In 1963, I was a 20-year-old college senior who’d never been out of the country. With parents of modest means, summers meant working for spare cash, not backpacking through Europe or lounging on the beaches of Majorca. So when an invitation came to spend a month traveling through Southeast Asia as part of a student delegation, I leapt at the chance.
We’d be traveling under the banner of the U.S. National Student Association, a confederation of more than 300 colleges and universities across the country, and one whose liberal positions on civil rights and foreign policy had made it a target of a concerted conservative assault. (William F. Buckley’s Young Americans for Freedom was constantly urging student governments to disaffiliate). More significant, NSA (the student group, not the National Security Agency) was, I knew, a proudly independent organization, neither speaking for, nor subservient to, the U.S government—a sharp contrast with organizations like the International Union of Students, a Prague-based wholly-owned subsidiary of the Soviet Union. Indeed, the NSA gave rhetorical and financial support to dissident student groups in Asia, Africa, and Latin America, fighting repressive governments supported by official U.S. policy.
So for 30 days, a dozen of us traveled to Hong Kong, the Philippines, Indonesia, Singapore, and Malaysia. We met with government officials, got briefings from officials at various American embassies, and had conversations with fellow students that stretched far into the night. On one occasion, in Manila, we met a close friend of the son of then-Philippine President Macapagal, who was clearly well to the left of the government. As we did throughout the trip, my fellow Americans and I wrote extensive memos about who we met and what we talked about, and mailed them to NSA headquarters in Philadelphia. It was, I knew, another way of establishing links between our independent student group and young compatriots all over the world.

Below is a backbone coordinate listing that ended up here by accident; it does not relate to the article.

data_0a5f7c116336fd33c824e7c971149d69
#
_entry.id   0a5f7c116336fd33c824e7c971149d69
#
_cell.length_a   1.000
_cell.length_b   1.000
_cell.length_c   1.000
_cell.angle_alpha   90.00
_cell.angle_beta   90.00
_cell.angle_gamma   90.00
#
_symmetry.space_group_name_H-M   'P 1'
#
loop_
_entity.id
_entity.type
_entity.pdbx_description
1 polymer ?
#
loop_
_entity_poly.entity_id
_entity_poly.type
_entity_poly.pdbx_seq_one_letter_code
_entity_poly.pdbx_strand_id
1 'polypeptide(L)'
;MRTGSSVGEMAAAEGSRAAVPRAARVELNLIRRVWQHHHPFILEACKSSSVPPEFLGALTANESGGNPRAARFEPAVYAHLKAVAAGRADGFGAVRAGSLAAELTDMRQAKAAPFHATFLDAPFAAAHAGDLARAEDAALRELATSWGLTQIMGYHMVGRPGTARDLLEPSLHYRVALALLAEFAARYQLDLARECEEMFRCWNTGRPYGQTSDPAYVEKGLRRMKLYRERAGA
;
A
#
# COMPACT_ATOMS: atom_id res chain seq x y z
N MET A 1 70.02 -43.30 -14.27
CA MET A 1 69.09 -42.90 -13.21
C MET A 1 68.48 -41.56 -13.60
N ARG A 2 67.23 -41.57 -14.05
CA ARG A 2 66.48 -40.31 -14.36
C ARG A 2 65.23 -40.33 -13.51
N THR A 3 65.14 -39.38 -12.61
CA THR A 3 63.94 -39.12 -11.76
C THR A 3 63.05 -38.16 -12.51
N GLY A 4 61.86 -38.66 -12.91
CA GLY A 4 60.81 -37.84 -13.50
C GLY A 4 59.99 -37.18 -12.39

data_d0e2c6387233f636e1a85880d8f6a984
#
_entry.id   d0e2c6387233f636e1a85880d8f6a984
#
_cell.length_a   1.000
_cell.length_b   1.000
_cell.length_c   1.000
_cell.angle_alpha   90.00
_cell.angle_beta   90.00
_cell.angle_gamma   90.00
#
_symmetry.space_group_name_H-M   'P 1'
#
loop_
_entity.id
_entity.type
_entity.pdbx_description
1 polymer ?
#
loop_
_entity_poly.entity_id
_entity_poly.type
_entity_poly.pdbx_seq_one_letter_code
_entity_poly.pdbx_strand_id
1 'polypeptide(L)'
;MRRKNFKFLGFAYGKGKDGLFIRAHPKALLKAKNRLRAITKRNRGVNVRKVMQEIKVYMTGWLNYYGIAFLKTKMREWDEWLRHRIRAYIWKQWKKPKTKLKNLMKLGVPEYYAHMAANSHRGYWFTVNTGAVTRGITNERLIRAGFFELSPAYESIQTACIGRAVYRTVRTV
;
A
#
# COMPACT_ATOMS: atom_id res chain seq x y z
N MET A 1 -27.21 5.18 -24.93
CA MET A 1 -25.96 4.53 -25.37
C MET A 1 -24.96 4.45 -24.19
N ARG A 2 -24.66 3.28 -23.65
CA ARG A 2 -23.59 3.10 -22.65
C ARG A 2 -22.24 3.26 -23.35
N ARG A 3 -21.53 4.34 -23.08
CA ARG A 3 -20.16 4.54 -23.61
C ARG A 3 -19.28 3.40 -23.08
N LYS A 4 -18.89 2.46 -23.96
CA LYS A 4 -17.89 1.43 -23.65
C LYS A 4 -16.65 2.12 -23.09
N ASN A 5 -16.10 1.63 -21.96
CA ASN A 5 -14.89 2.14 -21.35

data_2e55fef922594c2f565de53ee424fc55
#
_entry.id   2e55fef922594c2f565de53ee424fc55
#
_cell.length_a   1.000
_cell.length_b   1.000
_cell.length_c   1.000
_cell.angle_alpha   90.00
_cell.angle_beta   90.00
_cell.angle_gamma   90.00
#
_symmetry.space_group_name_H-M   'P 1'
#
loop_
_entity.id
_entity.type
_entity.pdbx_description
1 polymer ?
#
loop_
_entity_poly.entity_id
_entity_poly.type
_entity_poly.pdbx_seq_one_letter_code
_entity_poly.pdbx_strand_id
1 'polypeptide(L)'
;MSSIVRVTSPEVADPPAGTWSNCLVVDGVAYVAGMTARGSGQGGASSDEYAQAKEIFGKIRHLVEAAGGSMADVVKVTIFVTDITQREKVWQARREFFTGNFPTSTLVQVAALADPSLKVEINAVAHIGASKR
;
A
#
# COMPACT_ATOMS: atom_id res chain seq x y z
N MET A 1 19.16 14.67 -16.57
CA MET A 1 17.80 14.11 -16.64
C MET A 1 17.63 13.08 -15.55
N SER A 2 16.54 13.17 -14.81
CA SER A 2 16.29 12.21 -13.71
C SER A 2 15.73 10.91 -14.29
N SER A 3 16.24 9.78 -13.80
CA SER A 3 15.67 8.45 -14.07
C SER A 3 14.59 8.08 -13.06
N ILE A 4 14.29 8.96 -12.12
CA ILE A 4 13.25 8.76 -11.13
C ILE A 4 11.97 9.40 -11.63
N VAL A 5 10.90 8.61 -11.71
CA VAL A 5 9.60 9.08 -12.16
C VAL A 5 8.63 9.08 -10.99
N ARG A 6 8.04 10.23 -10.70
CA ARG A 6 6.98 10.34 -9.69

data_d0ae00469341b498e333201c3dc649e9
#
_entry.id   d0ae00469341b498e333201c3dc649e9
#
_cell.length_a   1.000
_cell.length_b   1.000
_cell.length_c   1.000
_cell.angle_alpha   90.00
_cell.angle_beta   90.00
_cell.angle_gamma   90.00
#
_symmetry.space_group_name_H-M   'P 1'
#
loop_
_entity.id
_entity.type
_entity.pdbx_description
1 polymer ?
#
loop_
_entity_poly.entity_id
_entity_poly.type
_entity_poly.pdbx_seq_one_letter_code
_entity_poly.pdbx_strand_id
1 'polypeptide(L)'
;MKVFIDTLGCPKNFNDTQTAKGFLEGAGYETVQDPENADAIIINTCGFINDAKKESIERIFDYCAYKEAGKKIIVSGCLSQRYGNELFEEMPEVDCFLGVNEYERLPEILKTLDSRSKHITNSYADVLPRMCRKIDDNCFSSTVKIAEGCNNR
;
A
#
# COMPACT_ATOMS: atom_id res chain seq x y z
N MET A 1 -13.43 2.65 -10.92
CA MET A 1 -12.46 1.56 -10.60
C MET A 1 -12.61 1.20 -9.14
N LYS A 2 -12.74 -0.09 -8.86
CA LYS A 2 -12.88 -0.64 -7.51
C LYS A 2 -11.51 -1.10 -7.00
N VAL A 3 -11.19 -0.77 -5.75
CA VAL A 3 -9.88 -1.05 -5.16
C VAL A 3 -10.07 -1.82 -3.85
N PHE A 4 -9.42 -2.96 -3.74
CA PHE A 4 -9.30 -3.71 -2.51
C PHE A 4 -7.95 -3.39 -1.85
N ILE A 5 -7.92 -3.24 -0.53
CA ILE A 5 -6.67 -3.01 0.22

And little more than three years later, I learned that I had been an unwitting part of a worldwide lie…and that there was at least a plausible chance that I had helped put that young Filipino’s liberty, and maybe life, in danger.
In March 1967, a disaffected NSA staffer revealed the truth: that ever since 1950, the NSA, along with a host of student and youth groups around the world, had been funded by the Central Intelligence Agency. A series of dummy foundations set up by the agency funneled money into existing foundations, which in turn dispatched funds to the NSA for travel grants, scholarships for foreign students, and monies for international student organizations that competed with Soviet-run groups for “the hearts and minds” of students who—it was assumed with good reason—would wind up leading their nations.
Each year, the newly elected president and international affairs vice present of the NSA would be invited to a meeting and asked to sign national security agreements—violating its terms could have subjected them to 20 years in prison. That’s when they were made “witty” or “witting”—that is, told of the source of much of the NSA’s funding. A cadre of ex-NSA leaders, some of them working for foundations, some working for students and youth groups, some working directly for the CIA, ensured that the broad parameters of American interests were not breached.